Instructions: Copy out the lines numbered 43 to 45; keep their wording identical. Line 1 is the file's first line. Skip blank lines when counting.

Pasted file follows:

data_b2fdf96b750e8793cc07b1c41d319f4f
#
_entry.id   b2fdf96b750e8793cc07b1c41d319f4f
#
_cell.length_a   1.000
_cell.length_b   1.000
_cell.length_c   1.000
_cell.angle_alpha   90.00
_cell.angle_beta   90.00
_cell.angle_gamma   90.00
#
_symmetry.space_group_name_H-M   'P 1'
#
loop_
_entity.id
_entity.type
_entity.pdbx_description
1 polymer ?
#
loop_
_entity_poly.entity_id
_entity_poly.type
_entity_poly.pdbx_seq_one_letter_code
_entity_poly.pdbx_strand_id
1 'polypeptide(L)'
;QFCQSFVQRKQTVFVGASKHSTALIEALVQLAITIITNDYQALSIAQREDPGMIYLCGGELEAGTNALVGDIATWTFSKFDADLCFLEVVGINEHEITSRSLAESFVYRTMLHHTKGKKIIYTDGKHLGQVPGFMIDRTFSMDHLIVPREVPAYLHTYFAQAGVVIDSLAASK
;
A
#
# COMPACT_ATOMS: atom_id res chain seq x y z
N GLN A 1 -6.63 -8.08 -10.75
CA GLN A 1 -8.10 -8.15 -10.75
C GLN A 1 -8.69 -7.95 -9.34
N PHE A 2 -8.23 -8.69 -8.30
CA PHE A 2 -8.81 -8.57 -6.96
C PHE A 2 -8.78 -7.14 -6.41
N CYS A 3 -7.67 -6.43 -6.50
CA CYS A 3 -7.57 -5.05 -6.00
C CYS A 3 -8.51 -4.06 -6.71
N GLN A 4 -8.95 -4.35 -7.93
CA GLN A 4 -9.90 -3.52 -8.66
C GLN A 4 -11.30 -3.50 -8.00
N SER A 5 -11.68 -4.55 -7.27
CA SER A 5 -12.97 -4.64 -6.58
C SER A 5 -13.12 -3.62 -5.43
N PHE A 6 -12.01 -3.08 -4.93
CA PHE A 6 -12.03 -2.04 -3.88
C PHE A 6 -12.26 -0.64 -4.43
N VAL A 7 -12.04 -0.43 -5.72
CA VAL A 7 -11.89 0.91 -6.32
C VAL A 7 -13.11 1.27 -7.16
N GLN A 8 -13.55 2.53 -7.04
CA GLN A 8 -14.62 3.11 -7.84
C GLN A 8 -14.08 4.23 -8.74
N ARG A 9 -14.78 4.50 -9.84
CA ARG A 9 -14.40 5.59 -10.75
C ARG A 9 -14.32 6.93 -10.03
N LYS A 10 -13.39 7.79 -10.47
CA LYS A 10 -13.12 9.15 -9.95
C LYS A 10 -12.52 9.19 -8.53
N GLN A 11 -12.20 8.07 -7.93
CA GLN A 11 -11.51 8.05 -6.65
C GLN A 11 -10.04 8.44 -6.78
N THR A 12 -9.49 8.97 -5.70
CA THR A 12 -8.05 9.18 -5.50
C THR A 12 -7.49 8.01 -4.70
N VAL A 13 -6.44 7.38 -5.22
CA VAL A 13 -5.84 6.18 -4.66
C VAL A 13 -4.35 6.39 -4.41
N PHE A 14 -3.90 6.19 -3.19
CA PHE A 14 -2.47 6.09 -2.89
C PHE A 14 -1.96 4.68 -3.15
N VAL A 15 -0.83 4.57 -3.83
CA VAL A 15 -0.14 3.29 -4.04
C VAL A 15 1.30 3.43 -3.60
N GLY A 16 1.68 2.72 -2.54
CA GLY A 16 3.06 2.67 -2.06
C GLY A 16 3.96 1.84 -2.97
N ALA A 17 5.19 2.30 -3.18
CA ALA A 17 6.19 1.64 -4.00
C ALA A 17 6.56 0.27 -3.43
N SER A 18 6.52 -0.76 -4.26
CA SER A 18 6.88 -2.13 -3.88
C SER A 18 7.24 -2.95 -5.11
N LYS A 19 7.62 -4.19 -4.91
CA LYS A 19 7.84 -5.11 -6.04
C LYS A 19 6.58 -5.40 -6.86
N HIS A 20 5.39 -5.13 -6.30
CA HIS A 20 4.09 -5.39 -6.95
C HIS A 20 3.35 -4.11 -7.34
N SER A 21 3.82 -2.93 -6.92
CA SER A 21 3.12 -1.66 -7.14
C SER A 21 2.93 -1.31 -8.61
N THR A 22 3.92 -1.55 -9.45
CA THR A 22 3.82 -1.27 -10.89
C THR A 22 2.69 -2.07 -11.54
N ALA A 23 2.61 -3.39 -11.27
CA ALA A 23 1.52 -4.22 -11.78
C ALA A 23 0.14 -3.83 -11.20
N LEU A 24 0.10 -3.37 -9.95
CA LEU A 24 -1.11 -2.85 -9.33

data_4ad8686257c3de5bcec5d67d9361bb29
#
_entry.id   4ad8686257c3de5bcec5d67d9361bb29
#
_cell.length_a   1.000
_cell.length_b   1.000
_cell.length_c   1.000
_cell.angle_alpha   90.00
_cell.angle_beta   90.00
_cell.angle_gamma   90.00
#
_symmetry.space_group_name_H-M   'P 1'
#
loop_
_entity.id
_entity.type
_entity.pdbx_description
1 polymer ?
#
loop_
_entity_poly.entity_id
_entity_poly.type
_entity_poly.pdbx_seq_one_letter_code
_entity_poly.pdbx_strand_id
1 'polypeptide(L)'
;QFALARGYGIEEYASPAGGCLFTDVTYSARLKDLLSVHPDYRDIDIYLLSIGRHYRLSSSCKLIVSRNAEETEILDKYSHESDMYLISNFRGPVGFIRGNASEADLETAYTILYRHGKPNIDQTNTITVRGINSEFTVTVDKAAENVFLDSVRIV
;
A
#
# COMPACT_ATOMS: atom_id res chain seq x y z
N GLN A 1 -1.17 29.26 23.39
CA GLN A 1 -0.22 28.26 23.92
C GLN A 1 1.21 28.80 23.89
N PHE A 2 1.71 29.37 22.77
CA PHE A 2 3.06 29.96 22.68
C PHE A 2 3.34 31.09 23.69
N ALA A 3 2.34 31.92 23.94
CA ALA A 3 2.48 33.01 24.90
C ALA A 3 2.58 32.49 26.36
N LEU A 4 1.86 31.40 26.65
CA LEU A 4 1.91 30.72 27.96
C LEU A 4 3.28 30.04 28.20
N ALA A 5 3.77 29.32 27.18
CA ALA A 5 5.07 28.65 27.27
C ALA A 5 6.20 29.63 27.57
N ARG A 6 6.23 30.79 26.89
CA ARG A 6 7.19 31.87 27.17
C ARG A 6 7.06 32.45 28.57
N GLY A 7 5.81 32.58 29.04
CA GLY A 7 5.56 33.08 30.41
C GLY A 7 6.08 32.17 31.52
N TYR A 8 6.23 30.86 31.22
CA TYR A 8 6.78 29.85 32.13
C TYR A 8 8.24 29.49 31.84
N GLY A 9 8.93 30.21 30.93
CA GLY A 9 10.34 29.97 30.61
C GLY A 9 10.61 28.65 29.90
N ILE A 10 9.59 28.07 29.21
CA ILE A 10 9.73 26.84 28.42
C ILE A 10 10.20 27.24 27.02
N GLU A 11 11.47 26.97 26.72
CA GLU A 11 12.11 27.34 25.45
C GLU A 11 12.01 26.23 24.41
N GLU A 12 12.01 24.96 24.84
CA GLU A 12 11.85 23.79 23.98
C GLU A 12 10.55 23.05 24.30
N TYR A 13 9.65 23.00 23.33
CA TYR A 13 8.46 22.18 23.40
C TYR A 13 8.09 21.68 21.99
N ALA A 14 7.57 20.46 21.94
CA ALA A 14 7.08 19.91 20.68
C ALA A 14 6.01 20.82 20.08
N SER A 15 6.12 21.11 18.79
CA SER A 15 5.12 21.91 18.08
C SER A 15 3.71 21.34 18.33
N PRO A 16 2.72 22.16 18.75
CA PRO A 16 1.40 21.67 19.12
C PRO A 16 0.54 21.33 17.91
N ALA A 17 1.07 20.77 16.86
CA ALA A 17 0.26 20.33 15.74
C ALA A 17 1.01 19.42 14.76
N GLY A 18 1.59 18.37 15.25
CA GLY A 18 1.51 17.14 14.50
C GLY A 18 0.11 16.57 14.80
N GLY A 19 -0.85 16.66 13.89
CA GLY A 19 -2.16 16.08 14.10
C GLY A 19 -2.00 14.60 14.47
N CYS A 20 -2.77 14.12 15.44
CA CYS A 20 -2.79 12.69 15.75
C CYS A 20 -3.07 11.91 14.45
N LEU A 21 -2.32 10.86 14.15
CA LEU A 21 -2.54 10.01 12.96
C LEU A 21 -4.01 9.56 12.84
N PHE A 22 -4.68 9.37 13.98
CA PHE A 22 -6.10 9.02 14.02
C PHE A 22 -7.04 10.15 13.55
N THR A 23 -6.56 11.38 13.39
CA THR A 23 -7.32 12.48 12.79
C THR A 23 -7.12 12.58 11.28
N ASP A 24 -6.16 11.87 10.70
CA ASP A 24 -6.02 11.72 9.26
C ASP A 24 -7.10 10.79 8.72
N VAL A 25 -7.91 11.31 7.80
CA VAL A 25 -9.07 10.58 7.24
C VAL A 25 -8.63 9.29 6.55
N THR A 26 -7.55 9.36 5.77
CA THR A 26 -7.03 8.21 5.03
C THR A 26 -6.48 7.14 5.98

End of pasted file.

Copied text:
N SER A 5 -11.68 -4.55 -7.27
CA SER A 5 -12.97 -4.64 -6.58
C SER A 5 -13.12 -3.62 -5.43